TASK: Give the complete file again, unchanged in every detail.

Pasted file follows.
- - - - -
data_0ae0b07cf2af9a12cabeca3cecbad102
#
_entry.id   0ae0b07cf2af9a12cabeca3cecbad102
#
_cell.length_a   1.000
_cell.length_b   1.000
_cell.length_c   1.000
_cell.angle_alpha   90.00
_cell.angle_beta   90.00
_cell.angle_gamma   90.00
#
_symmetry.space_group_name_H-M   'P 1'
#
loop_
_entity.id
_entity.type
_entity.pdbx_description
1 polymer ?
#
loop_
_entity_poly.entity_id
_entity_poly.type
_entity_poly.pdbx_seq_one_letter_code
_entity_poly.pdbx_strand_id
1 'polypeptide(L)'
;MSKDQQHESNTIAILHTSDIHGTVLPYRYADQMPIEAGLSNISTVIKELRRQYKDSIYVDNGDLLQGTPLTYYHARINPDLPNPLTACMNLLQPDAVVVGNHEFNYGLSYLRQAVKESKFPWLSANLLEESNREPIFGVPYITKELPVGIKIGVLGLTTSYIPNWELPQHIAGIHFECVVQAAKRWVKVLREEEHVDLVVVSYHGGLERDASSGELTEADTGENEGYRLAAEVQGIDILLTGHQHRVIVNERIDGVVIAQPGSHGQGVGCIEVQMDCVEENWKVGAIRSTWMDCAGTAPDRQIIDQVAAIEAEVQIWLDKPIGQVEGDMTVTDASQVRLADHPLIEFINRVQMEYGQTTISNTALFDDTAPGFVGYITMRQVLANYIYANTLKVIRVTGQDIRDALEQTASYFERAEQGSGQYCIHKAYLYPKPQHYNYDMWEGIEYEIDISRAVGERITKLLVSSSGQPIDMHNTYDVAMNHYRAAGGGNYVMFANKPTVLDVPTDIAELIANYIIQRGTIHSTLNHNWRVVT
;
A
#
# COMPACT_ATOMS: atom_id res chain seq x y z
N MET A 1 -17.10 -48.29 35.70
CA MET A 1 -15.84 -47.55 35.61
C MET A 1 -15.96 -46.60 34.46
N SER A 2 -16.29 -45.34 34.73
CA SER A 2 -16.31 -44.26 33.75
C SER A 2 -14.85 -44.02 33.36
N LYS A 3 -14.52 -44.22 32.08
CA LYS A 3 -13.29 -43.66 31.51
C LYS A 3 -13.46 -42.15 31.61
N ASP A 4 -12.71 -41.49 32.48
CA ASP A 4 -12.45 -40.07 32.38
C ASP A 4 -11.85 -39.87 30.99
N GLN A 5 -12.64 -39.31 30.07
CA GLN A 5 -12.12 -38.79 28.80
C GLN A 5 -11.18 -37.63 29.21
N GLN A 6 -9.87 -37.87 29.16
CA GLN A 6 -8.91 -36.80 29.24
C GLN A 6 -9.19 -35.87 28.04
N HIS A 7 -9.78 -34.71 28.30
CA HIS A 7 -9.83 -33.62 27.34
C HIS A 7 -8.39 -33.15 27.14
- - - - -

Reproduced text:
data_0ae0b07cf2af9a12cabeca3cecbad102
#
_entry.id   0ae0b07cf2af9a12cabeca3cecbad102
#
_cell.length_a   1.000
_cell.length_b   1.000
_cell.length_c   1.000
_cell.angle_alpha   90.00
_cell.angle_beta   90.00
_cell.angle_gamma   90.00
#
_symmetry.space_group_name_H-M   'P 1'
#
loop_
_entity.id
_entity.type
_entity.pdbx_description
1 polymer ?
#
loop_
_entity_poly.entity_id
_entity_poly.type
_entity_poly.pdbx_seq_one_letter_code
_entity_poly.pdbx_strand_id
1 'polypeptide(L)'
;MSKDQQHESNTIAILHTSDIHGTVLPYRYADQMPIEAGLSNISTVIKELRRQYKDSIYVDNGDLLQGTPLTYYHARINPDLPNPLTACMNLLQPDAVVVGNHEFNYGLSYLRQAVKESKFPWLSANLLEESNREPIFGVPYITKELPVGIKIGVLGLTTSYIPNWELPQHIAGIHFECVVQAAKRWVKVLREEEHVDLVVVSYHGGLERDASSGELTEADTGENEGYRLAAEVQGIDILLTGHQHRVIVNERIDGVVIAQPGSHGQGVGCIEVQMDCVEENWKVGAIRSTWMDCAGTAPDRQIIDQVAAIEAEVQIWLDKPIGQVEGDMTVTDASQVRLADHPLIEFINRVQMEYGQTTISNTALFDDTAPGFVGYITMRQVLANYIYANTLKVIRVTGQDIRDALEQTASYFERAEQGSGQYCIHKAYLYPKPQHYNYDMWEGIEYEIDISRAVGERITKLLVSSSGQPIDMHNTYDVAMNHYRAAGGGNYVMFANKPTVLDVPTDIAELIANYIIQRGTIHSTLNHNWRVVT
;
A
#
# COMPACT_ATOMS: atom_id res chain seq x y z
N MET A 1 -17.10 -48.29 35.70
CA MET A 1 -15.84 -47.55 35.61
C MET A 1 -15.96 -46.60 34.46
N SER A 2 -16.29 -45.34 34.73
CA SER A 2 -16.31 -44.26 33.75
C SER A 2 -14.85 -44.02 33.36
N LYS A 3 -14.52 -44.22 32.08
CA LYS A 3 -13.29 -43.66 31.51
C LYS A 3 -13.46 -42.15 31.61
N ASP A 4 -12.71 -41.49 32.48
CA ASP A 4 -12.45 -40.07 32.38
C ASP A 4 -11.85 -39.87 30.99
N GLN A 5 -12.64 -39.31 30.07
CA GLN A 5 -12.12 -38.79 28.80
C GLN A 5 -11.18 -37.63 29.21
N GLN A 6 -9.87 -37.87 29.16
CA GLN A 6 -8.91 -36.80 29.24
C GLN A 6 -9.19 -35.87 28.04
N HIS A 7 -9.78 -34.71 28.30
CA HIS A 7 -9.83 -33.62 27.34
C HIS A 7 -8.39 -33.15 27.14